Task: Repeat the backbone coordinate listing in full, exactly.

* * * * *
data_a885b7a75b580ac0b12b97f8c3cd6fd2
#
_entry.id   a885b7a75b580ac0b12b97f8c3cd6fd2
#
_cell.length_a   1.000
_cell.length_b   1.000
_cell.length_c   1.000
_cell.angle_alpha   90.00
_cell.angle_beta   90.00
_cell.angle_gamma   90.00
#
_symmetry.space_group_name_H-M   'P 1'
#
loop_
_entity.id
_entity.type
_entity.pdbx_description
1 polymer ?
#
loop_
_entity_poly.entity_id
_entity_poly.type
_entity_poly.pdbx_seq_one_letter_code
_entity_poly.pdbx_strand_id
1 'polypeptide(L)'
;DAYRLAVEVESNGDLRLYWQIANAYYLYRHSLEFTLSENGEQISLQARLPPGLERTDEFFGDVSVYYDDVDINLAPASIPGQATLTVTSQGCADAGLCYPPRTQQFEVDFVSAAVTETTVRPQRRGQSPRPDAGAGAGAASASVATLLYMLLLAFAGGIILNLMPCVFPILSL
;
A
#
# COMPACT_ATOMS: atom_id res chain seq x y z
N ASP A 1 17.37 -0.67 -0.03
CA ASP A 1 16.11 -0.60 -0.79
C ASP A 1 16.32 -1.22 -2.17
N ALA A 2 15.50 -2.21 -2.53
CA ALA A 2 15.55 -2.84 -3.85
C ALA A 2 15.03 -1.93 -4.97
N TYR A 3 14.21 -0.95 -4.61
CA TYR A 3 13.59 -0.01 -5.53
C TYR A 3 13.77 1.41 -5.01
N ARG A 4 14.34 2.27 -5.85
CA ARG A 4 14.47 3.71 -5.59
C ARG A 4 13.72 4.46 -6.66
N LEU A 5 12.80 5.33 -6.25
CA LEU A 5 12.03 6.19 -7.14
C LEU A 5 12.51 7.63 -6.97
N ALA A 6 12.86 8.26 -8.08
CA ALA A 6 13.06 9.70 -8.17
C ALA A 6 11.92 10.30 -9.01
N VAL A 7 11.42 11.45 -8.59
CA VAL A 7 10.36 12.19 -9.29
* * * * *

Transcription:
data_a885b7a75b580ac0b12b97f8c3cd6fd2
#
_entry.id   a885b7a75b580ac0b12b97f8c3cd6fd2
#
_cell.length_a   1.000
_cell.length_b   1.000
_cell.length_c   1.000
_cell.angle_alpha   90.00
_cell.angle_beta   90.00
_cell.angle_gamma   90.00
#
_symmetry.space_group_name_H-M   'P 1'
#
loop_
_entity.id
_entity.type
_entity.pdbx_description
1 polymer ?
#
loop_
_entity_poly.entity_id
_entity_poly.type
_entity_poly.pdbx_seq_one_letter_code
_entity_poly.pdbx_strand_id
1 'polypeptide(L)'
;DAYRLAVEVESNGDLRLYWQIANAYYLYRHSLEFTLSENGEQISLQARLPPGLERTDEFFGDVSVYYDDVDINLAPASIPGQATLTVTSQGCADAGLCYPPRTQQFEVDFVSAAVTETTVRPQRRGQSPRPDAGAGAGAASASVATLLYMLLLAFAGGIILNLMPCVFPILSL
;
A
#
# COMPACT_ATOMS: atom_id res chain seq x y z
N ASP A 1 17.37 -0.67 -0.03
CA ASP A 1 16.11 -0.60 -0.79
C ASP A 1 16.32 -1.22 -2.17
N ALA A 2 15.50 -2.21 -2.53
CA ALA A 2 15.55 -2.84 -3.85
C ALA A 2 15.03 -1.93 -4.97
N TYR A 3 14.21 -0.95 -4.61
CA TYR A 3 13.59 -0.01 -5.53
C TYR A 3 13.77 1.41 -5.01
N ARG A 4 14.34 2.27 -5.85
CA ARG A 4 14.47 3.71 -5.59
C ARG A 4 13.72 4.46 -6.66
N LEU A 5 12.80 5.33 -6.25
CA LEU A 5 12.03 6.19 -7.14
C LEU A 5 12.51 7.63 -6.97
N ALA A 6 12.86 8.26 -8.08
CA ALA A 6 13.06 9.70 -8.17
C ALA A 6 11.92 10.30 -9.01
N VAL A 7 11.42 11.45 -8.59
CA VAL A 7 10.36 12.19 -9.29